Writing on its website, the Nursing & Midwifery Council (NMC) wrote:

“All nurses, midwives and nursing associates have the right to a private and family life. However, we sometimes receive concerns about behaviour outside professional practice. This can raise questions about a professional’s ability to uphold the Code, especially where concerns relate to sexual misconduct, domestic abuse or discrimination.

As part of our work to protect the public, we continually review all our decision-making guidance for fitness to practise.”

It said the updates was to make some important principles clear:

  • Sexual misconduct, domestic abuse, and the neglect or abuse of children or vulnerable adults are behaviours that are likely to impair a professional’s fitness to practise.
  • When they occur outside professional practice, these behaviours may both affect public confidence in the nursing and midwifery professions and also indicate deep-seated attitudinal issues capable of placing people using services at risk of harm. Professionals who behave in these ways are at risk of being removed from the register.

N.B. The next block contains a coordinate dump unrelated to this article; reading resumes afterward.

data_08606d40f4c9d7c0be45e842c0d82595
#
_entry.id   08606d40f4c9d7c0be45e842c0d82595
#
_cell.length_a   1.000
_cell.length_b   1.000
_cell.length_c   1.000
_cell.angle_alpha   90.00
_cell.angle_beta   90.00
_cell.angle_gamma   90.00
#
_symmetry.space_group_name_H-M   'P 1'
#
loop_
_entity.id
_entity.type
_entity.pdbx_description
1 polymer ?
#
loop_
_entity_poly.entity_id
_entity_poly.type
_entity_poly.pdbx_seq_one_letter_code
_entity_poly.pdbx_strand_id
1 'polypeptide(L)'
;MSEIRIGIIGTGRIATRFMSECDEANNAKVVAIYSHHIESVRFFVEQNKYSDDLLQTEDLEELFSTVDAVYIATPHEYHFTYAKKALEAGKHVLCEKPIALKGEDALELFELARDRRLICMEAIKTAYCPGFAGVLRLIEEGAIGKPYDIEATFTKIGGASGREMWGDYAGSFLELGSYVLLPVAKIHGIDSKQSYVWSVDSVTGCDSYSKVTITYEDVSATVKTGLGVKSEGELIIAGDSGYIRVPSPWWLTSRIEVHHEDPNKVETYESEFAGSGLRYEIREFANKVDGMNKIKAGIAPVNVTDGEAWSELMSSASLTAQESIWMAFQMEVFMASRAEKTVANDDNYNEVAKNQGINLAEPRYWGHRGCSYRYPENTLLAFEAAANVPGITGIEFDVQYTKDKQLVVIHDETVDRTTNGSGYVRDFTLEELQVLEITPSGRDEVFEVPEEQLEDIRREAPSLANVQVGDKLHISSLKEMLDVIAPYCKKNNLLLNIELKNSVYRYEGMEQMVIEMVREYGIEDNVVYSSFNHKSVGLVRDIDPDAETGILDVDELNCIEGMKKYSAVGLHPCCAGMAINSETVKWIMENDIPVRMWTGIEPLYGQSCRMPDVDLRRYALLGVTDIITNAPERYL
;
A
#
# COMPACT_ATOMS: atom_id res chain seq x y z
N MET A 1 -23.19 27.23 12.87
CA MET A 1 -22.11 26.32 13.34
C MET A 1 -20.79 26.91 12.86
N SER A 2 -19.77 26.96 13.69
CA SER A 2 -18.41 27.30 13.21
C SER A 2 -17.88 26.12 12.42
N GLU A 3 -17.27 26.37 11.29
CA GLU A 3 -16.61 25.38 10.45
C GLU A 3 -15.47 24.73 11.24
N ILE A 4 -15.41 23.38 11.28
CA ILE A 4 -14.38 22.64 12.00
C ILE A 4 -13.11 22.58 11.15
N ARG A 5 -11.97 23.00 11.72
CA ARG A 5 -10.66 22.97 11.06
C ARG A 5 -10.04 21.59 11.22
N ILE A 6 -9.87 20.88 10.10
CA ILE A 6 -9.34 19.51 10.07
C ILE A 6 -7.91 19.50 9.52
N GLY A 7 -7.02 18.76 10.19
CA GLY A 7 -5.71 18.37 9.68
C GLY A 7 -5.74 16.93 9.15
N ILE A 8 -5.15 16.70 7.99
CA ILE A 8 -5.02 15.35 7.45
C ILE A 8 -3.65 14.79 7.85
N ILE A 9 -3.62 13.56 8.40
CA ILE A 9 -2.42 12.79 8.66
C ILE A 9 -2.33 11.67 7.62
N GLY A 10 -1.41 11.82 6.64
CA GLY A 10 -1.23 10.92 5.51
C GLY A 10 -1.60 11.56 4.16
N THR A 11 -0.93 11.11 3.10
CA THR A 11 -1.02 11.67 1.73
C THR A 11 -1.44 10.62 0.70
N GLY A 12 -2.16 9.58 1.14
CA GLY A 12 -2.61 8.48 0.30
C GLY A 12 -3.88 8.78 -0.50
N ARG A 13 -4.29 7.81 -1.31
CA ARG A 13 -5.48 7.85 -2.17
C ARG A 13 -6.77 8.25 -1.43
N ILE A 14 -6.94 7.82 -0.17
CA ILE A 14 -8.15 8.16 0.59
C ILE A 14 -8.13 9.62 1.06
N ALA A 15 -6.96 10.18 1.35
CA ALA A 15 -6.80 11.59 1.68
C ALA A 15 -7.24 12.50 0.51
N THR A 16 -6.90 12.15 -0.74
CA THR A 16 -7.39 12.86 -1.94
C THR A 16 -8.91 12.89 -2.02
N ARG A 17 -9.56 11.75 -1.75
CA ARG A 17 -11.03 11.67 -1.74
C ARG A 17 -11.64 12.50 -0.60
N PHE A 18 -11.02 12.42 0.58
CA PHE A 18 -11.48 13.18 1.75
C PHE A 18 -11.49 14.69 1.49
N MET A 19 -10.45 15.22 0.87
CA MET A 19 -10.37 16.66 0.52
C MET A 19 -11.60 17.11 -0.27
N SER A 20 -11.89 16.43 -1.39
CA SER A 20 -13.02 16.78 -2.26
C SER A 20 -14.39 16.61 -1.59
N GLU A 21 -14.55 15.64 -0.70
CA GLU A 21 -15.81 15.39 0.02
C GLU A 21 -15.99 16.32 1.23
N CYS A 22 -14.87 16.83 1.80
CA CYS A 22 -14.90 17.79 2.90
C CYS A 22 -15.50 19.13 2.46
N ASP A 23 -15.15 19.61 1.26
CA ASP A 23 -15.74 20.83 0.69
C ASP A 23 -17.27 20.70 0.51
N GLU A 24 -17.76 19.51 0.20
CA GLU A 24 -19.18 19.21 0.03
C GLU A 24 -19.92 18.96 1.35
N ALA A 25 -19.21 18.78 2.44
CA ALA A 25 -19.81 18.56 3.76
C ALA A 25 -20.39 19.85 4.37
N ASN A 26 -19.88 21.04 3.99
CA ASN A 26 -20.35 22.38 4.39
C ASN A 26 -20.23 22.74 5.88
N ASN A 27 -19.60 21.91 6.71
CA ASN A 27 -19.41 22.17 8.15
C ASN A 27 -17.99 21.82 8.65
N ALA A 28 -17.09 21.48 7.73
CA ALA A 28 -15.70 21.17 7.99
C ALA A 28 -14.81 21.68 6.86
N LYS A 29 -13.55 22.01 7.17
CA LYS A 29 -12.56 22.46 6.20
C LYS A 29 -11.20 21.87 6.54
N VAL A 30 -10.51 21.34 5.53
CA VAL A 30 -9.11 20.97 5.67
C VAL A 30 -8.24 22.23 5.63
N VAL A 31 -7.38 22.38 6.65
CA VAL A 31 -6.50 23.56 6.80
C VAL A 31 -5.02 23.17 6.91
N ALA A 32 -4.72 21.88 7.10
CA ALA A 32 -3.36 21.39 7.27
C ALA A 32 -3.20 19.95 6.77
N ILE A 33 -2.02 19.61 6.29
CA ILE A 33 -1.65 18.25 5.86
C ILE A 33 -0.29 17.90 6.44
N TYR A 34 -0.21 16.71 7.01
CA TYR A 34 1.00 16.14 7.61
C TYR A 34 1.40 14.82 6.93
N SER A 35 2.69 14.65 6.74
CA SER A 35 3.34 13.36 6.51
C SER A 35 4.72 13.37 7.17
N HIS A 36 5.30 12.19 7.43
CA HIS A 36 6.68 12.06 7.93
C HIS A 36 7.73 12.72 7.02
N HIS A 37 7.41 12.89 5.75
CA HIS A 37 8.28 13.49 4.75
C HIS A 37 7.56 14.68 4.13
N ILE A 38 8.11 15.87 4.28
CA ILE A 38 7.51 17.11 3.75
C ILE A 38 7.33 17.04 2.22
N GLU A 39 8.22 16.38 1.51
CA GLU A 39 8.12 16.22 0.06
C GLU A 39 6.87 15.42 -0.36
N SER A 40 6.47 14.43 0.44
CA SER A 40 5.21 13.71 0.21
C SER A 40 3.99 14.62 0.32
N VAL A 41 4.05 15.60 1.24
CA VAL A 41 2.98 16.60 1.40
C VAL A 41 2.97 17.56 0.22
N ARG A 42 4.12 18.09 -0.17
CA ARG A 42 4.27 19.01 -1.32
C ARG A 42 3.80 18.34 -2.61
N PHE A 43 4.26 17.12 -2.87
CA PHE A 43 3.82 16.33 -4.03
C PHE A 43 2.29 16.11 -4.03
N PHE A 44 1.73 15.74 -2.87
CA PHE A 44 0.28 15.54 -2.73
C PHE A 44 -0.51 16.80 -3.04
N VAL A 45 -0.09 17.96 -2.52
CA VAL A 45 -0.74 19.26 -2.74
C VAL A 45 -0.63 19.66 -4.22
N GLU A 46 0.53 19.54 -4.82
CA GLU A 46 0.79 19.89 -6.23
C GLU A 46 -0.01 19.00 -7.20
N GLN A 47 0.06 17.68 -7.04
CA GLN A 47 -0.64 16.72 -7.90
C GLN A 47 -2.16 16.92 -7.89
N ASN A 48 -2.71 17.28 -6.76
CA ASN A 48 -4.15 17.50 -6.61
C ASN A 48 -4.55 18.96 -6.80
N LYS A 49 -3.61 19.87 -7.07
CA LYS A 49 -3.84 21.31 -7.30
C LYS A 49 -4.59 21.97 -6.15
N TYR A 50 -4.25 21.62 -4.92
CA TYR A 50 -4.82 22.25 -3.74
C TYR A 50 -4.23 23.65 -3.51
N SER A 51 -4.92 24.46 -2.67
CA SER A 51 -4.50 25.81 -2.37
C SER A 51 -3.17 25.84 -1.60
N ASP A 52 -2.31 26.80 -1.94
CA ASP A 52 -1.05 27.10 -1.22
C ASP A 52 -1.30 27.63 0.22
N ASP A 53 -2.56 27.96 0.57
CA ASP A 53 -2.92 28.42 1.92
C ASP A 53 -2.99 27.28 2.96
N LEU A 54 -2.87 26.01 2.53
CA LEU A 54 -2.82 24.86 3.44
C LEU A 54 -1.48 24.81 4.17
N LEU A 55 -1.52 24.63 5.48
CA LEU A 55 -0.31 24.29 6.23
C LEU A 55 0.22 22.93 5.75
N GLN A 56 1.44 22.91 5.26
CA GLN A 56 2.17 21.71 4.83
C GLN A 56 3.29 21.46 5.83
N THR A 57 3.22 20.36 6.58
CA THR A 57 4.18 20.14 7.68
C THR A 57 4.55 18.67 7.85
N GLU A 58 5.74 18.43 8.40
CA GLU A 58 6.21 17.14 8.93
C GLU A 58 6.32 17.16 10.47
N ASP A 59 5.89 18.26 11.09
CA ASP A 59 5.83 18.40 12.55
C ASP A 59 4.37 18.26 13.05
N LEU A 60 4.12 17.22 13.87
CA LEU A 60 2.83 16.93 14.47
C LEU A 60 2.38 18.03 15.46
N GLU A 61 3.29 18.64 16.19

• There may be circumstances where we need to investigate allegations the police have decided not to pursue, for example, where the allegation suggests a potential risk to people receiving care or it is serious enough to damage public confidence in the professions. Our decision-making will always be based on a careful assessment of the evidence available to us, so that we can treat everyone involved fairly and deliver on our primary purpose of protecting the public.
  • Our decision makers will refer to the Crown Prosecution Service guidance on common myths and stereotypes around rape and sexual offences.

The NMC confirmed it would deliver training for its decision makers about the behaviours covered in the guidance, their impact on people, and why the organisation takes them seriously.

UK Fitness to Practise News

This work follows engagement with key partners, including members of the public, professionals, the four Chief Nursing Officers, and abuse support organisations the NMC confirmed.

Matthew McClelland, Executive Director of Strategy and Insight at the NMC, said:

“There is absolutely no place for sexual misconduct, domestic abuse, or neglect or abuse of any kind in society, including in health and care.

“Our updated guidance makes clear that we treat concerns of this nature extremely seriously. Whether they occur within or outside of a professional setting, we will always look into this type of allegation carefully and consider taking the strongest possible action if needed for public safety and public confidence in the professions.”

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